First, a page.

Pictured: Sam Payne with her son Nixon.
As a teen, a traumatic event and a breakup sent Sam Payne’s life spiralling out of control. For over a decade, she was addicted to methamphetamine feeling invincible and convinced she didn’t have a problem. At rock bottom, she found herself left with nothing and spent two years in jail on remand. Today, Sam is clean and sober and, for the first time, is looking forward to her future.
I was a good kid growing up. I had a great upbringing, a loving family and I did well at school.
I was in a relationship with a great man and life was good. But, four years into the relationship some of my friends were killed in a car crash and I started to spiral.
I left the relationship because I wanted to party with my friends. I was too young to settle down. This led me into a new and exciting relationship with a gang member who was “cool” and introduced me to methamphetamine.
The drug made me feel powerful and made everything seem so much clearer. I was with him for about a year but he beat me a lot, once so bad I ended up in hospital. During that year, I lost my job, my license, and I had become fully consumed by meth.
Turns out, it was just the beginning of a decade-long addiction.
I left him and moved to Christchurch at around 20-years-old, and things just continued to get worse. I was smoking meth day and night. I would have smoked over a gram a day at this point, which would have been around $1000 a day.
This went on for a couple of years. If you’d asked me then, I would have said I wasn’t a drug addict. I smoked it because I could.
Eventually I’d had enough and so, together with my new partner, we moved away and tried to get clean. I went from riches to rags fast but I knew I needed to do it. I still smoked meth but not as much.
We were living in Motueka and things were great but we couldn’t seem to escape the meth, it followed us everywhere.
I got a job at a pub and later became manager. My partner and I split after continuous fighting and I met someone new. I was back into the meth use big time. My new partner was into it too, but I didn’t realise at the time just how much.
By now, the meth was doing absolutely nothing to me. I had been hooked on it for almost a decade. I’d even started experimenting with new drugs just to get high.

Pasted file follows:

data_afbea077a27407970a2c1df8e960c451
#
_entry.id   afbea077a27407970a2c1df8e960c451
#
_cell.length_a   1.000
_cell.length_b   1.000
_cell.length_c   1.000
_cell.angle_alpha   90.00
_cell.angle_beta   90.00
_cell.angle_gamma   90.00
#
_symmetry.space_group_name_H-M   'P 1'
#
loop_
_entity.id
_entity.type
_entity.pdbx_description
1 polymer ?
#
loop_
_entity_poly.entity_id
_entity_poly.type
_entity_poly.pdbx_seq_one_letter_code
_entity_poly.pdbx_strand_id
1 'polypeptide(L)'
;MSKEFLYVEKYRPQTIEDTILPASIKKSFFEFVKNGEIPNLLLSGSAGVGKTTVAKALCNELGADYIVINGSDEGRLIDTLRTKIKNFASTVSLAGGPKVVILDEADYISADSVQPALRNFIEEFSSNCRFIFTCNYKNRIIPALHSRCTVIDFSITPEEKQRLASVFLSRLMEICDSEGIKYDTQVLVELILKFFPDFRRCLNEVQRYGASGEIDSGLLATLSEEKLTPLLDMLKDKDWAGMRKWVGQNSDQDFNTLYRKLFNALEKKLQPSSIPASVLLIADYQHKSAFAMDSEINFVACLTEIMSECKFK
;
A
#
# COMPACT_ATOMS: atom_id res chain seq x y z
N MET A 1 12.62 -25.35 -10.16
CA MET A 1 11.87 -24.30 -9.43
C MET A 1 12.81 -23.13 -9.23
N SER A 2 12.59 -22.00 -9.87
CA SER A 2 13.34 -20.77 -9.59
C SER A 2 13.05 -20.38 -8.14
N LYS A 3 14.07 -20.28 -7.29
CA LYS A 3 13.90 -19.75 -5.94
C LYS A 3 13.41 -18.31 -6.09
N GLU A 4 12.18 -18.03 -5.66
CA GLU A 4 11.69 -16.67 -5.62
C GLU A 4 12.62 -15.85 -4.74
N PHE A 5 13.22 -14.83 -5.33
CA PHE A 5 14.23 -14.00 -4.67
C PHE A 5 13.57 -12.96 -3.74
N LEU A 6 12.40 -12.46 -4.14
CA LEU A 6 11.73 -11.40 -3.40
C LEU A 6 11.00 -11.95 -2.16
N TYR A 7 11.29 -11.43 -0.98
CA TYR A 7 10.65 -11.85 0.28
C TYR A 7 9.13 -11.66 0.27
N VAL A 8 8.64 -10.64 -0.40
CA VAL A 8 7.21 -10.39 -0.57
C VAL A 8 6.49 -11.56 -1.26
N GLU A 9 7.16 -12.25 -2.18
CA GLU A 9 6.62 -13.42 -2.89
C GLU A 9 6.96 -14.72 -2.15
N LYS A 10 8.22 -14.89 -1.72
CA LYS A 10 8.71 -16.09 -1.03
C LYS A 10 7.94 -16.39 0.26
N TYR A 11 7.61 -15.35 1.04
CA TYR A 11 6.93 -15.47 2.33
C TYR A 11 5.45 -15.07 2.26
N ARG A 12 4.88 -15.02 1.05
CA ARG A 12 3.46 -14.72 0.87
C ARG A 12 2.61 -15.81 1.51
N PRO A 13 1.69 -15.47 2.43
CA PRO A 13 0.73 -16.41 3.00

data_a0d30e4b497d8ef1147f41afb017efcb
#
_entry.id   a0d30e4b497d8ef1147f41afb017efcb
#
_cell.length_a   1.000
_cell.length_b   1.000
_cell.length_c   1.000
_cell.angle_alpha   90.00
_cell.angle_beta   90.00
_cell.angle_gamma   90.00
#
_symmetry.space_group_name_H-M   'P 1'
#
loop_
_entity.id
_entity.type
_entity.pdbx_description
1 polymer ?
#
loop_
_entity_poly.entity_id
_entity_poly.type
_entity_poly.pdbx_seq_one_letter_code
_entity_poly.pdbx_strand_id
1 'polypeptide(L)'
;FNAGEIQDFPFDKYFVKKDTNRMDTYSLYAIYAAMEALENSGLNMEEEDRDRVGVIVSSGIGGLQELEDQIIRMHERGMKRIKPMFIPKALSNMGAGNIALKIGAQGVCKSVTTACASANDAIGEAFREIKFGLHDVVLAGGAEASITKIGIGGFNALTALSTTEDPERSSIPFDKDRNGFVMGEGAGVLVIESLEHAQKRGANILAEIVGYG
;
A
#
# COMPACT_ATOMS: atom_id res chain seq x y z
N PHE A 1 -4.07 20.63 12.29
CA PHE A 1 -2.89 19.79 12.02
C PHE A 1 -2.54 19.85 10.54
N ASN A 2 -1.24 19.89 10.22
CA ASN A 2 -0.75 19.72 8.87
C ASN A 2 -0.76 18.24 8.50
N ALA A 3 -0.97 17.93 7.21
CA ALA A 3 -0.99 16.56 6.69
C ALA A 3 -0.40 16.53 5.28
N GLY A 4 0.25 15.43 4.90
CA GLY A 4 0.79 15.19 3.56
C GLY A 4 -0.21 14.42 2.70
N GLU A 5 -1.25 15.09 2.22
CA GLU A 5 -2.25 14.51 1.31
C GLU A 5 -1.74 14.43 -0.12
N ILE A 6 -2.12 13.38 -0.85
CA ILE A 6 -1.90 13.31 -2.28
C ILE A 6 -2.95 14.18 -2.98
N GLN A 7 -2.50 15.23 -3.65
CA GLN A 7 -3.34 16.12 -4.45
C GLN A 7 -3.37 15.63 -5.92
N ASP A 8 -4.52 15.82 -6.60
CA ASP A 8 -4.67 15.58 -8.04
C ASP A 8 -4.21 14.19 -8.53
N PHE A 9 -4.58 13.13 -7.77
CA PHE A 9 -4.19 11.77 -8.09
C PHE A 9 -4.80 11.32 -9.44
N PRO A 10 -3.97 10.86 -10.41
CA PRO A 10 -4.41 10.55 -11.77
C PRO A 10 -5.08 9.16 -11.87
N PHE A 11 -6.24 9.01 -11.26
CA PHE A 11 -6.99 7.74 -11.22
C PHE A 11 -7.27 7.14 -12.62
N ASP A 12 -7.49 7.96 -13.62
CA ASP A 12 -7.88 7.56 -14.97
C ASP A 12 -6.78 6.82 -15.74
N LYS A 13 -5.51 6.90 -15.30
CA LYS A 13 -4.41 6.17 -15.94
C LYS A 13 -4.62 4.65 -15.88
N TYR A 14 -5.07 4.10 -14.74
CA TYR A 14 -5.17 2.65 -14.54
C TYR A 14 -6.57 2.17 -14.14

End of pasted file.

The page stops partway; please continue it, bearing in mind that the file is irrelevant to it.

Things went downhill quick when my new partner left $200,000 cash in my pub and then we were raided. I was arrested and lost my job.
After the raid, we decided to drive down to Christchurch so he loaded the car and picked me up, but he was running late so he was driving erratically to get there. I was on a curfew.
Next thing, we were pulled over and the Police found a huge amount of meth in the vehicle. It turns out my partner wasn’t even who he’d said he was. He had a fake ID. It turned out to be one of Nelson’s biggest drug busts and my name was splashed all over the papers in connection with it.
I was left, once again, with nothing. No job, no partner, no friends. I felt hopeless, lonely and completely destroyed. The meth was all I had to feel alive. On it, the pain of what my life had become could fade away and become less significant.
I really lost it. I came back to Invercargill so drugged up I had no idea what I was doing. I put my family through hell, I lied to people, I became nasty and resentful and I had no emotions whatsoever. I knew at this point that I had a meth addiction, but I didn’t do anything about it because I just didn’t care.
I ended up with more than 50 charges due to a range of offending here and in Nelson, and I spent two years in prison on remand. Being sent to prison was the best thing that could have happened. I needed something to happen to stop me.
I worked in prison and I really straightened myself out. I watched so many girls come back and I didn’t want to be one of them. I ended up writing to a man while I was in prison and he was incredibly supportive of my situation. He and I are still together now and we have a beautiful baby boy.
After being released from prison, I attended the He Kete Oranga o Te Mana Wahine Residential rehab. A psychologist there really helped me to understand my behaviours and I got a better understanding of who I was. It really worked.
I then started coming to Nga Kete and attended the Te Rongo Pai group every week and counselling. The counselling has helped me through some tough times, and has helped me to stay on track. I know that if I need to talk to one of the counsellors, I can just call and they’ll be there to help.
The group has also been really great and so different to any other group. Being in a room with people who have been through the same thing as you, but different, it just does something to you. I have tried to encourage others I know to come along.
I feel like the dark part of my life is completely over now. I’ve lived it and went out with a bang. Now, I know exactly who I am. I’m a completely different person – I’m a Mum (my son is my world!) and I’m the happiest I’ve ever been. I feel sorry for those on meth. I get so much anxiety now when I think of meth.
I’m budgeting now and I’m saving. I aim for things and I work towards them and I’m so proud of that.
Telling my story is part of my cleansing. One day, I want to become a motivational speaker, but for now I want to reach out to other addicts in a peer-support role. I feel I could really help people.
I am so proud of the person I am today.